The process of filing and subsequently finalizing a divorce can be a lengthy one. By the time a couple’s divorce has been finalized, they may have gone to multiple mediations regarding issues like division of assets, child custody, child support payments, and alimony. Divorce decrees are based on the agreements achieved during these mediations, but circumstances change over time. When a substantial shift occurs that affects one or more of the terms of the original divorce decree, a modification may be necessary.
How to Modify Divorce Decrees?
Should a person’s income, relationships, medical history, assets, and more change without warning, the original divorce decree may need to be modified in order to properly represent the current situation of both parties, as well as any children involved. A divorce decree modification is a legal amendment made to the original divorce decree. Once a modification is in place, it essentially “updates” the original divorce decree to reflect the recent amendment. Divorce decree modifications are extremely common and individuals can modify various circumstances of their existing arrangements for numerous reasons.
The most common modifications to divorce decrees involve child or spousal support and child custody. A party can file to modify a decree as early as a year after the decree is finalized. Texas family law generally favors granting modifications when a substantial change has occurred for either a spouse/partner or child involved in the decree.
Child Custody Modifications
Determining child custody is one of the most stressful but crucial aspects of a divorce with minor children. Any time children are involved, their wellbeing and best interests should come before anything else. When a lifestyle change occurs for a parent, a child custody modification may be needed to ensure a child’s best interest remains at the forefront. Texas family law refers to custody of a child as possession, and the parent with which the child lives and who thus receives child support is the managing conservator. The parent who has a visitation schedule and pays child support is referred to as the possessory conservator.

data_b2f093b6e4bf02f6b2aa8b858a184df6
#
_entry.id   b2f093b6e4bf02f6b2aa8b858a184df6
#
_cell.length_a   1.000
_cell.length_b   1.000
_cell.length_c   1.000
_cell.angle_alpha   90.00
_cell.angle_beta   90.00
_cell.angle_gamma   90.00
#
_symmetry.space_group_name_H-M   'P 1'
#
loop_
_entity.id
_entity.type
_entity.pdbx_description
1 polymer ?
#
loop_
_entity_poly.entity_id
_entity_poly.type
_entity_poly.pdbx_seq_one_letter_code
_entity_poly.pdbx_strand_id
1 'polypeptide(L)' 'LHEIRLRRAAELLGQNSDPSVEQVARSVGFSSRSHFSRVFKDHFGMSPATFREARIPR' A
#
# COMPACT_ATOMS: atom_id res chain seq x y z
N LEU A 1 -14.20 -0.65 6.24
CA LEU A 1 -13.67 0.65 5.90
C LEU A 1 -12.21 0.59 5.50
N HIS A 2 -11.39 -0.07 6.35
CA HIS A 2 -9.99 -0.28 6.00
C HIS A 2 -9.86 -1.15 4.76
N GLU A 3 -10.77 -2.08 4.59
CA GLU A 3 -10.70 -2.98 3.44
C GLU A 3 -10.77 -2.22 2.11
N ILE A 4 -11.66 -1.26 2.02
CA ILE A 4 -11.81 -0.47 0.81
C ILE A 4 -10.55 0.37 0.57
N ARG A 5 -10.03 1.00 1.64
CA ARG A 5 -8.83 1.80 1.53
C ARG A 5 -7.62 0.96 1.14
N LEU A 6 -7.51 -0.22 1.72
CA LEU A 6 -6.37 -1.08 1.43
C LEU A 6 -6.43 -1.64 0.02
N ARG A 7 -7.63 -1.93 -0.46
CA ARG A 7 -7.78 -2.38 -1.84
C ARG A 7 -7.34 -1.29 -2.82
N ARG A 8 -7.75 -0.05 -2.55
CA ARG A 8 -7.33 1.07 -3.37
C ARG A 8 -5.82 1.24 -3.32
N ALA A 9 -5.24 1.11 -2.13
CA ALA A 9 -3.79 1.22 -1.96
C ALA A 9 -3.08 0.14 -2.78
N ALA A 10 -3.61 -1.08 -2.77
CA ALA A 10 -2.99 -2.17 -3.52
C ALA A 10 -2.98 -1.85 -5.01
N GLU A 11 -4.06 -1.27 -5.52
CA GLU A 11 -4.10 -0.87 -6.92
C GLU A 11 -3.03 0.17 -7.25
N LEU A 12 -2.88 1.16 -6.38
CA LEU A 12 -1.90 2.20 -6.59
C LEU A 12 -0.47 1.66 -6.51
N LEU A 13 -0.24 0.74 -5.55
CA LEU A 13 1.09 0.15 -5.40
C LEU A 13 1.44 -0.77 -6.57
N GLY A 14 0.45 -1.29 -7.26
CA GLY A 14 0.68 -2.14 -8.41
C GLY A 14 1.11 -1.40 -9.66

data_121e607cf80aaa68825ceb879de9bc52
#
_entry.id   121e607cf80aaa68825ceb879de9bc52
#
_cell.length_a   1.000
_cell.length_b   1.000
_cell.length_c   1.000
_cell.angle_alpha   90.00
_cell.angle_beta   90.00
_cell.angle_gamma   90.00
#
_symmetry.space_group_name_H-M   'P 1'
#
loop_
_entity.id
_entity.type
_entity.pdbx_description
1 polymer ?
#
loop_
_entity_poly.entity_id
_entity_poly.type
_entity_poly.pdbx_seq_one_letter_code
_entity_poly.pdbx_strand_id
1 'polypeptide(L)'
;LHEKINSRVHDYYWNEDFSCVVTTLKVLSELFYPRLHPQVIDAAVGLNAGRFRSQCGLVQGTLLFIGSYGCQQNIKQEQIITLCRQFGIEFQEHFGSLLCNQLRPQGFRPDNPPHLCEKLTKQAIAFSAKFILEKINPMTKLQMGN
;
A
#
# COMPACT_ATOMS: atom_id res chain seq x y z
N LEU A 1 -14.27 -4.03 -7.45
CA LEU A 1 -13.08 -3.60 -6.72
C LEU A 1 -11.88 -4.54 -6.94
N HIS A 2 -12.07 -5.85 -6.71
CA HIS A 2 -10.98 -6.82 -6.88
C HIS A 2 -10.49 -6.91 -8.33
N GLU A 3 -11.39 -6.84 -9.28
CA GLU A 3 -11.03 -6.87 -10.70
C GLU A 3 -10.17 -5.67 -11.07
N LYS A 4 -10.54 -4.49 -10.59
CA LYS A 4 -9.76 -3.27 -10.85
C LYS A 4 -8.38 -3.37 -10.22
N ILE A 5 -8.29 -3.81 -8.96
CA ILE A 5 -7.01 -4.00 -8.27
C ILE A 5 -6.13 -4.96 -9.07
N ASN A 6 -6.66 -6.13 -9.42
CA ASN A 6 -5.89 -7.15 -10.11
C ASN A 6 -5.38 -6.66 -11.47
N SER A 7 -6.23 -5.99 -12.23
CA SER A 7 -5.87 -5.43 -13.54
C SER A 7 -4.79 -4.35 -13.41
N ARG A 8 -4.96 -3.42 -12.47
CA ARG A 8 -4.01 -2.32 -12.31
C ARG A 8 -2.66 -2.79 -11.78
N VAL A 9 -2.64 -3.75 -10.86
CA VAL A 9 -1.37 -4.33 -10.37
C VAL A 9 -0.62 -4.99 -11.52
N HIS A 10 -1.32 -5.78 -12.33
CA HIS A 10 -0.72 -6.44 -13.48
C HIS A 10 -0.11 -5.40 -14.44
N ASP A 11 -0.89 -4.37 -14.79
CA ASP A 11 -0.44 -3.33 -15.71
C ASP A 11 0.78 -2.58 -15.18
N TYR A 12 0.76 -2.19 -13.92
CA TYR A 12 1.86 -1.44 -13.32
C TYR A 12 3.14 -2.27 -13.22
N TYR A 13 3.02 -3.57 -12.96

The parent who maintains the residence of the child, also known as the managing conservator, receives child support payments in an amount determined in the original divorce decree that is typically based on income and other financial factors. Texas family law allows for a child support modification when a substantial and material change has occurred for either parent since the order was finalized or in the case of a decree with prior modifications, three years since it was last rendered.
In certain circumstances, monthly payments from one ex-spouse to the other can be ordered. In Texas, spousal support or alimony monthly payments could be ordered if a marriage lasted for longer than 10 years or if there was a history of domestic violence within two years of the initial divorce filing. In addition, an ex-spouse can obtain financial support should he or she have a disability preventing them from working or if they are caring for a child with special needs.
Texas Divorce Attorneys
Divorces can be complex legal battles. The various factors influencing the amount of a child support award, alimony, and child custody schedule should be carefully reviewed in order to protect all parties involved. If your divorce, custody, or child support terms need modifying, you likely have a lot of important questions and concerns. Contact the team at Terry & Roberts to discuss your case today.